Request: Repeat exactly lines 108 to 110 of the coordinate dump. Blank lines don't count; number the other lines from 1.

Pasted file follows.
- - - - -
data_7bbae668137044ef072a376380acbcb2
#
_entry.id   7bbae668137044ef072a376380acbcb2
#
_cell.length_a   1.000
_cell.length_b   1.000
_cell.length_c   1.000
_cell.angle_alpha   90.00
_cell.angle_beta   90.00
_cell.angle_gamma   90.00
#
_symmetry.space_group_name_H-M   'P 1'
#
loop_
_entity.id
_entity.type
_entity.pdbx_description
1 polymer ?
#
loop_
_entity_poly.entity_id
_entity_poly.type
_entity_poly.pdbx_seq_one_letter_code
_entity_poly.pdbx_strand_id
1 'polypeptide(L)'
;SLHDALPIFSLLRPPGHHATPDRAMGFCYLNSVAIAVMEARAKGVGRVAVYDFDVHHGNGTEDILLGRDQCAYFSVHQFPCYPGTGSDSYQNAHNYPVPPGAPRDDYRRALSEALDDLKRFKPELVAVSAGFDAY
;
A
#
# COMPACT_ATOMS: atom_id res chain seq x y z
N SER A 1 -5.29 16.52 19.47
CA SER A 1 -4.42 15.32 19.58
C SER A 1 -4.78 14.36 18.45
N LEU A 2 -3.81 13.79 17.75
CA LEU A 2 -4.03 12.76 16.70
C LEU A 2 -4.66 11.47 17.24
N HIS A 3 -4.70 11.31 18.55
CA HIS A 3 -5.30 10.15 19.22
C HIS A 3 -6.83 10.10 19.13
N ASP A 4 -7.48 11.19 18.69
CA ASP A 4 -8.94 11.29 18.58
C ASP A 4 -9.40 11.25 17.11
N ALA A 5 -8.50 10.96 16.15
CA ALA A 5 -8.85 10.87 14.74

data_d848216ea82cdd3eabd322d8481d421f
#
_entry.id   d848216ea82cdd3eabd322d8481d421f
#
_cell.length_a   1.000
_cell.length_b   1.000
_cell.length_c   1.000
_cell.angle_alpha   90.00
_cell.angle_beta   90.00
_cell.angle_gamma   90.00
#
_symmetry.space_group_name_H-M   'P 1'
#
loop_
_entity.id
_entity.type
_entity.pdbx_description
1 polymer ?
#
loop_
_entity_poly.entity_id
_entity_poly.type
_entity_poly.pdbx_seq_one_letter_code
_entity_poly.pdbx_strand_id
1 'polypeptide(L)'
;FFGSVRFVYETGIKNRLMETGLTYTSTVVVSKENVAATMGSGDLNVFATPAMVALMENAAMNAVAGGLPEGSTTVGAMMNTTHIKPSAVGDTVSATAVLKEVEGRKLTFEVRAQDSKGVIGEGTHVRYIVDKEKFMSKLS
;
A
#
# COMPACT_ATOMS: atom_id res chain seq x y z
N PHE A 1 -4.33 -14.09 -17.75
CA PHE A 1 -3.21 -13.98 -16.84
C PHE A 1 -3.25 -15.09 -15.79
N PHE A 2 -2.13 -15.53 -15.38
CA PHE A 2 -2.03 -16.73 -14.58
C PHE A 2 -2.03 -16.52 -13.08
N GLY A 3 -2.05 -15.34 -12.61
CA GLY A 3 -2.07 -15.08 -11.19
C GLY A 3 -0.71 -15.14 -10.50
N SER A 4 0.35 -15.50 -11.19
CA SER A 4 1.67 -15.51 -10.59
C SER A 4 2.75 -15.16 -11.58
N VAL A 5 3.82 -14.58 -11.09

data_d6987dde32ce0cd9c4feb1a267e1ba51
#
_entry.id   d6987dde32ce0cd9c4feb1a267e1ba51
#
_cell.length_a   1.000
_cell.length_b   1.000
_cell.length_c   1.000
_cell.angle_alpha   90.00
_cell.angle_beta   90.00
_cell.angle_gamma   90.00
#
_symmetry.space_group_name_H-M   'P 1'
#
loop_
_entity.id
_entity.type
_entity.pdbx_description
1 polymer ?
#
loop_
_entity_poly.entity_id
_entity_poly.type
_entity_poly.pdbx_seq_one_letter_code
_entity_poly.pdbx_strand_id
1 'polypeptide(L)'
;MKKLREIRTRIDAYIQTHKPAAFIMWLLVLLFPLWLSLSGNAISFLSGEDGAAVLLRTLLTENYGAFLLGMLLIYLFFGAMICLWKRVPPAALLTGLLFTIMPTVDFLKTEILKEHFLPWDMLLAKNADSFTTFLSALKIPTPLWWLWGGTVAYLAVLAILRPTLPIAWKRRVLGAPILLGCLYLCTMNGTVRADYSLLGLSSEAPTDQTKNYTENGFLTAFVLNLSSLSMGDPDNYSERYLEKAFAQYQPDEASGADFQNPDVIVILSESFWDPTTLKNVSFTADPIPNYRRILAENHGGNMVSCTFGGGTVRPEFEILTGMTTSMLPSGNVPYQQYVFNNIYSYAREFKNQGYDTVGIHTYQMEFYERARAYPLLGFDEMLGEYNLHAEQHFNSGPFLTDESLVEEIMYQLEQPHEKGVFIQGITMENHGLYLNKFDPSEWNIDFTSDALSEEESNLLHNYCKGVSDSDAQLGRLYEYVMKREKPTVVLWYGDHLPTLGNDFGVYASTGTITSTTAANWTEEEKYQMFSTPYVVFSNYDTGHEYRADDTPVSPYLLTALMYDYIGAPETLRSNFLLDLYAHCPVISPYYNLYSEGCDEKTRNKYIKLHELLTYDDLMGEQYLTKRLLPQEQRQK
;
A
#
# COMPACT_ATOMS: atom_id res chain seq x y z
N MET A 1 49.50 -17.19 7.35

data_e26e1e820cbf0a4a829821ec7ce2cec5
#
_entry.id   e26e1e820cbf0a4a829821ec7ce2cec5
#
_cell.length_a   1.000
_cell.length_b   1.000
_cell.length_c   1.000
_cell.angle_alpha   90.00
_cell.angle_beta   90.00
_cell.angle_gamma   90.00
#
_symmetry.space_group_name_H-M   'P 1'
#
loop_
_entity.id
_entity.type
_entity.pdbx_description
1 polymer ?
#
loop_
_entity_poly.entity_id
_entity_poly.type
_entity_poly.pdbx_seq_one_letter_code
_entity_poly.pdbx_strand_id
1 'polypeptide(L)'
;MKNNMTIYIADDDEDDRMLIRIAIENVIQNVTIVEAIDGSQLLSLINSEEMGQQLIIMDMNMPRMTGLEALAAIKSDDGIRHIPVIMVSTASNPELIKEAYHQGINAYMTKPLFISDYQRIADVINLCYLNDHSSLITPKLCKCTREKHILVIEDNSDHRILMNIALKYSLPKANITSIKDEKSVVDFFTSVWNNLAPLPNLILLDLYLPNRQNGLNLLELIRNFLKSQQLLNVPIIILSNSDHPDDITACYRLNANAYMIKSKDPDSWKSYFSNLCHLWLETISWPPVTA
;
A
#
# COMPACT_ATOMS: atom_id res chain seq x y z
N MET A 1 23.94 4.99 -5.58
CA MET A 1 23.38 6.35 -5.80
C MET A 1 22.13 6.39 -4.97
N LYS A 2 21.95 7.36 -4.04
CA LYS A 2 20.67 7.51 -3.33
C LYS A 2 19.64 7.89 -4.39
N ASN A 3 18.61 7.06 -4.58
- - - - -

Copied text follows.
_entity_poly.entity_id
_entity_poly.type
_entity_poly.pdbx_seq_one_letter_code